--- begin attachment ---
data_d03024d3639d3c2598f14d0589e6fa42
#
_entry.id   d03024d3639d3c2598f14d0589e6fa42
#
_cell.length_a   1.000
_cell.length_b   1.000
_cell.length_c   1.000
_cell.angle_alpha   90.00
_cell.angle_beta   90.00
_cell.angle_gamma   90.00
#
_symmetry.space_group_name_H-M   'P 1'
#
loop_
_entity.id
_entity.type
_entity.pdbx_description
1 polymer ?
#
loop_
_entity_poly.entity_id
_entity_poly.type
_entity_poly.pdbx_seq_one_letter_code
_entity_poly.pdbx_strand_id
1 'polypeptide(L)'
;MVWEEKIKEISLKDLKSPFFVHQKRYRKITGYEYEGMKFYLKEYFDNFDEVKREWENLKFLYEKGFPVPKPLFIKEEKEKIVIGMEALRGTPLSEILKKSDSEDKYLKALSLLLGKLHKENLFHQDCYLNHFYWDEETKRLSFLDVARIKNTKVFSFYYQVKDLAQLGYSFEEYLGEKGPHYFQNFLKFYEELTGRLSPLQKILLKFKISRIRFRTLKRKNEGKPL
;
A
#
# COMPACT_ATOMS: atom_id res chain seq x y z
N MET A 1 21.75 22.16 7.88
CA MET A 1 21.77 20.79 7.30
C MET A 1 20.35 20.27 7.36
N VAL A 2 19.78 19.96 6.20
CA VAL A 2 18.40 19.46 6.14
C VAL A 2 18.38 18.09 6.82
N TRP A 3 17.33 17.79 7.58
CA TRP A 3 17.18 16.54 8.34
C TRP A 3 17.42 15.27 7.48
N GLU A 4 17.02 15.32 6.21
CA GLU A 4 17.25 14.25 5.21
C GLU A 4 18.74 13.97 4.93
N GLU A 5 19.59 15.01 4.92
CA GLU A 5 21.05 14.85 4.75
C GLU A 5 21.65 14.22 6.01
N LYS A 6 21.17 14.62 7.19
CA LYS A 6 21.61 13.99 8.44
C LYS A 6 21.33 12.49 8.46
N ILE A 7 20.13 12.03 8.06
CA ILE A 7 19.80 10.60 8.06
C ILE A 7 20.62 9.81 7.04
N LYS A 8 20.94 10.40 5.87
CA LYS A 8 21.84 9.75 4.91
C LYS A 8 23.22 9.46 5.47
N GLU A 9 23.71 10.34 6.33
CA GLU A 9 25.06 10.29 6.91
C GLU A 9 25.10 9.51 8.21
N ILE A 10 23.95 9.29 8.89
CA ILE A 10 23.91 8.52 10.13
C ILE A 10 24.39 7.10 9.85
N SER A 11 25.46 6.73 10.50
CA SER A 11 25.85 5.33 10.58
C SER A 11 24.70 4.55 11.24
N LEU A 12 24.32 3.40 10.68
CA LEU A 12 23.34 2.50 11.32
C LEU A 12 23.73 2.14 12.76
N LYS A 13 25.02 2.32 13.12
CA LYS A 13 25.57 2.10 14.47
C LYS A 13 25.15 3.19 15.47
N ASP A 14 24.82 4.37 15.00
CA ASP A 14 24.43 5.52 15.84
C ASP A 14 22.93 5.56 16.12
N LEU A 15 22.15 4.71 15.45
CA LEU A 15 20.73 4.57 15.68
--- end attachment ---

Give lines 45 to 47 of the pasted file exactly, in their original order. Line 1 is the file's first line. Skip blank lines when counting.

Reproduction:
C GLU A 5 21.65 14.22 6.01
N LYS A 6 21.17 14.62 7.19
CA LYS A 6 21.61 13.99 8.44